Identify someone to do a media sign-in. Introduce yourself to the camera people and reporters. Hand them your press release/media advisory and let them know that you or your spokeswoman is available for an interview.

Write and practice short talking points.

Make sure the spokeswoman/women are able to respond to general questions about CODEPINK.

Other ways to get into the media

Letters to the Editor in print media: usually 150 words; relates to a current news story.

Op Eds: longer opinion pieces (600-800 words); don’t have to relate to a story in the newspaper, but do have to link to a current event. Call or email the newspaper to find out how to submit these.

Calendar Listings: Send a calendar listing to the local event listings, often at least three weeks in advance of the event.

Public Service Advisory (PSA): You can also get a PSA onto your local radio station. 

Giving Video/Audio Interviews

 Before the interview:

Prepare when possible.

Practice your talking points w/a friend or by yourself.

Control the “frame”: your analysis of the issue.

Know your audience and watch/listen to the show, research the reporter, read the publication (when possible).

Ask the reporter:

Find out what kind of a story the outlet is doing (how long, what angle, etc).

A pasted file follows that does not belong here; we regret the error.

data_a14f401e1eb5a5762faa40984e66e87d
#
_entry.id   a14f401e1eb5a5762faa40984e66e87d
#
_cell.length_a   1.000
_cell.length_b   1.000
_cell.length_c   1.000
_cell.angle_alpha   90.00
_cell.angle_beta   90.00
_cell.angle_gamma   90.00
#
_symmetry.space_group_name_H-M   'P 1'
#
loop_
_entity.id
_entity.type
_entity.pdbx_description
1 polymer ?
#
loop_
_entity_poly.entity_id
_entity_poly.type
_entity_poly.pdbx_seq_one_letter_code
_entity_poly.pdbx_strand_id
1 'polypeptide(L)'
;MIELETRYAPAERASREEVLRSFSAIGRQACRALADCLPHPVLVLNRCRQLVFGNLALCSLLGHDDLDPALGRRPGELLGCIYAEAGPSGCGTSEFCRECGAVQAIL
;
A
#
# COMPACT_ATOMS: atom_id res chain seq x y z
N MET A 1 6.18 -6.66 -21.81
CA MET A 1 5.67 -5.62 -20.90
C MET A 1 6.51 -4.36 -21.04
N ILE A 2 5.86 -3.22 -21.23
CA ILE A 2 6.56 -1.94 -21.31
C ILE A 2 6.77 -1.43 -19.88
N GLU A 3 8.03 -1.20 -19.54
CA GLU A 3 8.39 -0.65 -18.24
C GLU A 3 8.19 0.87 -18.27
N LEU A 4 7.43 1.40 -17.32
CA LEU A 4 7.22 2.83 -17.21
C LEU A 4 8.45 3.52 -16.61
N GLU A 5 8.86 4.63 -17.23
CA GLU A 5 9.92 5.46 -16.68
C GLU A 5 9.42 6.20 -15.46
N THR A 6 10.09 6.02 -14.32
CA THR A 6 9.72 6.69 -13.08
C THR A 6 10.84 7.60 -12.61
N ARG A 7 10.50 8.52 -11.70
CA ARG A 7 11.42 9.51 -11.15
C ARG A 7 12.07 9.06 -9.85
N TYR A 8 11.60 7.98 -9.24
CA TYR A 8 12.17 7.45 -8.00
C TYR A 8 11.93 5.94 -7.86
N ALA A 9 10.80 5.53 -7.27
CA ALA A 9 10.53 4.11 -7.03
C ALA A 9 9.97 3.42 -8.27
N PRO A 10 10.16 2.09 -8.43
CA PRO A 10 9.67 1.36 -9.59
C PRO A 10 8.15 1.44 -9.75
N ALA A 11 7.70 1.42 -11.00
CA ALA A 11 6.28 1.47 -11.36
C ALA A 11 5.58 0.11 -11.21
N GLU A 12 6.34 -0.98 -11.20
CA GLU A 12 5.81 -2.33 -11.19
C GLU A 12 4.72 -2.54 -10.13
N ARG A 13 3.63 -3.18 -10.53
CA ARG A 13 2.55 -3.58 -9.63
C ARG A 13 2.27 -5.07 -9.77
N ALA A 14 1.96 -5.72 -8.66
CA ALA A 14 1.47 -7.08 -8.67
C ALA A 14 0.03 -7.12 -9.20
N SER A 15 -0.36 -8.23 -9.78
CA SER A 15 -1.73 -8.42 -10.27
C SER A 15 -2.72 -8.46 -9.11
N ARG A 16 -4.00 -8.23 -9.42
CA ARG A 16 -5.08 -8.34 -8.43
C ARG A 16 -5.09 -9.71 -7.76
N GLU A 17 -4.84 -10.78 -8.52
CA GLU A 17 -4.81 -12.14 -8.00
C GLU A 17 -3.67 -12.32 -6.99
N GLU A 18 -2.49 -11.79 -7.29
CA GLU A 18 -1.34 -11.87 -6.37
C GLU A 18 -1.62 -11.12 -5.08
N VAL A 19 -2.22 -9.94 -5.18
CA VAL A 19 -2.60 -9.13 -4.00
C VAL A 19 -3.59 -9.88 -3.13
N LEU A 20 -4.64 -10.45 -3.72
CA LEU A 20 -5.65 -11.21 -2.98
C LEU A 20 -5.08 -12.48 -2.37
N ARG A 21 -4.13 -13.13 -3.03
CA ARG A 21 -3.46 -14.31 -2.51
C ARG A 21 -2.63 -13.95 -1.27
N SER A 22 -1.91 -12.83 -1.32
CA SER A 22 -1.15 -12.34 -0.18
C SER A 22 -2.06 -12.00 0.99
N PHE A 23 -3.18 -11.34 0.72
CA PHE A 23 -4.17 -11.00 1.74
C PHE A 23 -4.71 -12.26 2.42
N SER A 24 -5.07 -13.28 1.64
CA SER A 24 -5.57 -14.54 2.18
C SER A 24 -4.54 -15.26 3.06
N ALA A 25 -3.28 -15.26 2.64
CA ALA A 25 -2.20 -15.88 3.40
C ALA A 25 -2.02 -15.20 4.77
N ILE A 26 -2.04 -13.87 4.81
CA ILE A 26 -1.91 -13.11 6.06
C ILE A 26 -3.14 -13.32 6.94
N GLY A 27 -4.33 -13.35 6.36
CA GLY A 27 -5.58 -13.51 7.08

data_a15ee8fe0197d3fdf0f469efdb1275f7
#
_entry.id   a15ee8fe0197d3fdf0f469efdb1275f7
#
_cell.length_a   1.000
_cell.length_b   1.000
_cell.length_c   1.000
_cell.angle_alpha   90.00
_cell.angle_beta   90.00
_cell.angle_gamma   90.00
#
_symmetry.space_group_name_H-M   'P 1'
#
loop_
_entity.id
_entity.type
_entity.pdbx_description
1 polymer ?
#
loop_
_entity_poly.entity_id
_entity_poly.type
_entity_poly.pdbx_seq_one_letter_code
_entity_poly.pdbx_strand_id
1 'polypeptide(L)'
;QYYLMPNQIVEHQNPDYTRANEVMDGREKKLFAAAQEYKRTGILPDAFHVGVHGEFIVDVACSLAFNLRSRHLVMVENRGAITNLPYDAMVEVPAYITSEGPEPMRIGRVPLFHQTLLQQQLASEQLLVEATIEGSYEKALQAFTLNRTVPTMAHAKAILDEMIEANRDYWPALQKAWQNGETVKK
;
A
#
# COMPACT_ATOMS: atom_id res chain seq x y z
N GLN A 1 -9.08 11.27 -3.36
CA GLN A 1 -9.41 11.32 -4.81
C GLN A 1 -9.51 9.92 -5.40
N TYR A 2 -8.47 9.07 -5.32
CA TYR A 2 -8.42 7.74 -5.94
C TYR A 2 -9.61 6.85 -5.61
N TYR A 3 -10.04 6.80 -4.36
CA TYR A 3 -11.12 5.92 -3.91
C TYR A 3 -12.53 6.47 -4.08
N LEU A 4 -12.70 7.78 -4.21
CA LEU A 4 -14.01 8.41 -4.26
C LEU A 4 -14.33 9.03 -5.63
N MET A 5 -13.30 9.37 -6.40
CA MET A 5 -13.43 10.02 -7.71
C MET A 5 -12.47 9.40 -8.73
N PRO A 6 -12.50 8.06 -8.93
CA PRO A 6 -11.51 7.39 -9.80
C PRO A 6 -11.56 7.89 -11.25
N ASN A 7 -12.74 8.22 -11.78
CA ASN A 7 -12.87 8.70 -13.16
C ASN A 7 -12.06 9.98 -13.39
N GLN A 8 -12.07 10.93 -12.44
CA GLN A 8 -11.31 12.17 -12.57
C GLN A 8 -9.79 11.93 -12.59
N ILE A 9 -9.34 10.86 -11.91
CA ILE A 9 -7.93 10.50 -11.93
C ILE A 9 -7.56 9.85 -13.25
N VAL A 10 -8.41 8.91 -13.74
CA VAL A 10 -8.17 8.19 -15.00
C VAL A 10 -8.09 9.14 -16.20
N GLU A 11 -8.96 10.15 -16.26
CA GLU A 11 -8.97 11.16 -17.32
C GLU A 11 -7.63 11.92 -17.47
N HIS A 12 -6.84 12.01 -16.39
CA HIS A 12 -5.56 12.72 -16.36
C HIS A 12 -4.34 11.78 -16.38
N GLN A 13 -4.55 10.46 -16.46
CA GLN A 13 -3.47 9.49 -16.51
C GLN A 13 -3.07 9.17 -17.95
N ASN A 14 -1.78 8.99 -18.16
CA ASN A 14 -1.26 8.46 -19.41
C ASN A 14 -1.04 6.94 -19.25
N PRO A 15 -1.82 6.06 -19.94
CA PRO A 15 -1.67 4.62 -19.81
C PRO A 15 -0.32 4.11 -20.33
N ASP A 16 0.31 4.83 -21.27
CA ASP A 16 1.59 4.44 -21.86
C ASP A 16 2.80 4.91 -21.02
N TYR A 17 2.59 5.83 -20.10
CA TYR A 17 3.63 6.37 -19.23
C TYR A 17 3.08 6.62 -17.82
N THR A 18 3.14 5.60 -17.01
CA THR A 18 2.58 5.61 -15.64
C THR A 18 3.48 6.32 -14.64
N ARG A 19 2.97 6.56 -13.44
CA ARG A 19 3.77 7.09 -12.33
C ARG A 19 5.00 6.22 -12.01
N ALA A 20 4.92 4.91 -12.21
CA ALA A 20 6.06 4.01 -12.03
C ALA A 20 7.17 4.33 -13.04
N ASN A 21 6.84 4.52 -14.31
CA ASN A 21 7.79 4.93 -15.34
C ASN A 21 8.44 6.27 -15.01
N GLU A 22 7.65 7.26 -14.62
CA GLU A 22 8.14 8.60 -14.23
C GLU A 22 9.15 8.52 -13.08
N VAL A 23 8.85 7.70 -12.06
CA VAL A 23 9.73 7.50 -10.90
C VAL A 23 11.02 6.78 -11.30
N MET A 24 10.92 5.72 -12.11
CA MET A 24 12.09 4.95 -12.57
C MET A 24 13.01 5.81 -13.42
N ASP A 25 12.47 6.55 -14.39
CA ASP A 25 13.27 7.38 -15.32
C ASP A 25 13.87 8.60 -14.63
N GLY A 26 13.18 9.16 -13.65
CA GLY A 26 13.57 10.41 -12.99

What topics will be discussed in the interview?

Who else is being interviewed?

Are you live?

When will it air?

Prepare for distractions and interruptions

Keep focused on the interview; let others be “in action”, deal with problems, etc.

Warm up your voice and use the music of your voice (tone, intonation, emphasis).

Have strong posture, bring relevant sign/button etc up near your face. ALL of you is the message, not just what you say! 

During the interview (do’s and don’ts):


Remember that this is YOUR interview, the reporter needs you for the story.

Speak slowly and clearly.

When preparing to answer:  Stop, Breathe, Relax, Think, Speak!

When answering:  Listen, Respond, Expand (ONLY if necessary), STOP!

Ask the reporter to repeat the question if you did not hear/understand it.

Know where to look: at the interviewer, usually NOT at the camera. When in doubt, ASK where to look, and look at the same place throughout the interview.

Know how to hold yourself:  stand or sit with strong posture and a quiet body presence.


Repeat the reporter’s questions or phrases.

Use pause words (‘um’ ‘like’ ‘uh’) - practice helps!

Fidget, use many hand motions, or touch/scratch your face/hair ( distracting on video).

Say “this is off the record or I want to speak off camera” - you cannot control that.

Argue with the reporter/interviewer; if the interview becomes hostile, simply conclude with dignity and walk away.

Feel that you HAVE to answer all questions; concentrate on your talking points.

After the interview:

Debrief with others; how do you feel about the interview?  What did they think?

Watch yourself (request a copy or have someone record it!) and evaluate how it went:  notice which bytes made it, did they ask the questions you were expecting, did you control the frame, did you stay on message?

Leverage the interview!  Share links, quotes, photos, videos on social media!

Practice some more based on what you learned!

Send a thank you or follow up email to the reporter to continue building the relationship.